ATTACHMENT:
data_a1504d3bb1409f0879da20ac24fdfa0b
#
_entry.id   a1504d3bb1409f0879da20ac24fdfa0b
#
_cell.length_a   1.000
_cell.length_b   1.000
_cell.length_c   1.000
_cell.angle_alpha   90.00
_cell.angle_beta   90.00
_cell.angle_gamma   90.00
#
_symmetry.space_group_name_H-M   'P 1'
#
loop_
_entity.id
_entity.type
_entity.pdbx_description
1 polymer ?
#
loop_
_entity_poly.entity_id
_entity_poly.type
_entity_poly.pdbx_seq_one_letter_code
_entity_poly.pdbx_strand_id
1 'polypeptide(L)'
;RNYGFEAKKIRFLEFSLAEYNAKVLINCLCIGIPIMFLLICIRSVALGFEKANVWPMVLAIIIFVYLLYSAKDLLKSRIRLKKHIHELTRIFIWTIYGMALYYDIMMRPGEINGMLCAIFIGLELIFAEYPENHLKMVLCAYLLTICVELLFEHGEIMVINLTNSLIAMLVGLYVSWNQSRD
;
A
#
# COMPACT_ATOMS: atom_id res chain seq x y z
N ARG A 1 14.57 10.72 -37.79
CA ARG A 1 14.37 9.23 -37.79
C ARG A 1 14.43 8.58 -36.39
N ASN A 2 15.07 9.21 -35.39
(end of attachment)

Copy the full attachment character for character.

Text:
data_a1504d3bb1409f0879da20ac24fdfa0b
#
_entry.id   a1504d3bb1409f0879da20ac24fdfa0b
#
_cell.length_a   1.000
_cell.length_b   1.000
_cell.length_c   1.000
_cell.angle_alpha   90.00
_cell.angle_beta   90.00
_cell.angle_gamma   90.00
#
_symmetry.space_group_name_H-M   'P 1'
#
loop_
_entity.id
_entity.type
_entity.pdbx_description
1 polymer ?
#
loop_
_entity_poly.entity_id
_entity_poly.type
_entity_poly.pdbx_seq_one_letter_code
_entity_poly.pdbx_strand_id
1 'polypeptide(L)'
;RNYGFEAKKIRFLEFSLAEYNAKVLINCLCIGIPIMFLLICIRSVALGFEKANVWPMVLAIIIFVYLLYSAKDLLKSRIRLKKHIHELTRIFIWTIYGMALYYDIMMRPGEINGMLCAIFIGLELIFAEYPENHLKMVLCAYLLTICVELLFEHGEIMVINLTNSLIAMLVGLYVSWNQSRD
;
A
#
# COMPACT_ATOMS: atom_id res chain seq x y z
N ARG A 1 14.57 10.72 -37.79
CA ARG A 1 14.37 9.23 -37.79
C ARG A 1 14.43 8.58 -36.39
N ASN A 2 15.07 9.21 -35.39